The Every-day book and Table book: or, Everlasting calandar of popular amusements, sports, pastimes, ceremonies, manners, customs and events ... (Google eBook)

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T. Tegg, 1835 - Days
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Page 729 - Some men with swords may reap the field, And plant fresh laurels where they kill : But their strong nerves at last must yield ; They tame but one another still : Early or late They stoop to fate, And must give up their murmuring breath When they, pale captives, creep to death.
Page 603 - Where the great Sun begins his state Robed in flames and amber light, The clouds in thousand liveries dight; While the ploughman, near at hand, Whistles o'er the furrow'd land, And the milkmaid singeth blithe, And the mower whets his scythe, And every shepherd tells his tale Under the hawthorn in the dale.
Page 147 - but even now Thy voice was at sweet tremble in mine ear, Made tuneable with every sweetest vow; And those sad eyes were spiritual and clear: How chang'd thou art! how pallid, chill, and drear! Give me that voice again, my Porphyro, Those looks immortal, those complainings dear! Oh leave me not in this eternal woe, For if thou diest, my Love, I know not where to go.
Page 729 - The garlands wither on your brow, Then boast no more your mighty deeds ; Upon Death's purple altar, now, See where the victor victim bleeds : All heads must come To the cold tomb : Only the actions of the just Smell sweet and blossom in the dust.
Page 194 - Bo-bo was in the utmost consternation, as you may think, not so much for the sake of the tenement, which his father and he could easily build up again with a few dry branches, and the labour of an hour or two^ at any time, as for the loss of the pigs.
Page 147 - The blisses of her dream so pure and deep; At which fair Madeline began to weep, And moan forth witless words with many a sigh; While still her gaze on Porphyro would keep; Who knelt, with joined hands and piteous eye, Fearing to move or speak, she look'd so dreamingly. XXXV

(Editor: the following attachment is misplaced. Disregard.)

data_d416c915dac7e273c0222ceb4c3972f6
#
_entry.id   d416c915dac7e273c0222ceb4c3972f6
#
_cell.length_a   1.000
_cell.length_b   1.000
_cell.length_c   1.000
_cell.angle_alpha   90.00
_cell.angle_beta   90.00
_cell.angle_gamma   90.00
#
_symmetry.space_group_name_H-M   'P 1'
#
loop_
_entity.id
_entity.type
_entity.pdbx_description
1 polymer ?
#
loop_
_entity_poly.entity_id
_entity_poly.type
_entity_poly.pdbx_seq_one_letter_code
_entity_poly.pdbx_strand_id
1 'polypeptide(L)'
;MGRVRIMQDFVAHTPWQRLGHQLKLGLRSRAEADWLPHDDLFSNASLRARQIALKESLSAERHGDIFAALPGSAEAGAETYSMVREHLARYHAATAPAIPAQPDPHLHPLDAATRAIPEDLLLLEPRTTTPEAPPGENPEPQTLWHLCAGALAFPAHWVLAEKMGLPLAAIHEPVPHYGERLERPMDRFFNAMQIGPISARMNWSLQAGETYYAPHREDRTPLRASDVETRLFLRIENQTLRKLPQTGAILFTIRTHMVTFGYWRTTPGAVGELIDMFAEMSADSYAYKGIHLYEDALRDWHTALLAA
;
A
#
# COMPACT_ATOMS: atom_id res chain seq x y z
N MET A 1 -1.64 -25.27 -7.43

Page 196 - ... till in process of time, says my manuscript, a sage arose, like our Locke, who made a discovery that the flesh of swine, or indeed of any other animal, might be cooked (burnt, as they called it) without the necessity of consuming a whole house to dress it. Then first began the rude form of a gridiron. Roasting by the string or spit came in a century or two later, I forget in whose dynasty. By such slow degrees, concludes the manuscript, do the most useful, and seemingly the most obvious, arts...
Page 382 - And there was mounting in hot haste: the steed, The mustering squadron, and the clattering car, Went pouring forward with impetuous speed, And swiftly forming in the ranks of war...
Page 603 - Till the dappled dawn doth rise; Then to come, in spite of sorrow, And at my window bid good-morrow Through the sweetbriar, or the vine, Or the twisted eglantine : While the cock with lively din Scatters the rear of darkness thin, And to the stack, or the barn-door, Stoutly struts his dames before...
Page 193 - He sets the bright procession on its way, And marshals all the order of the year. He marks the bounds which 'Winter may not pass, And blunts his pointed fury. In its case, Russet and rude, folds up the tender germ Uninjured, with inimitable art, And, ere one flowery season fades and dies, Designs the blooming wonders of the next.

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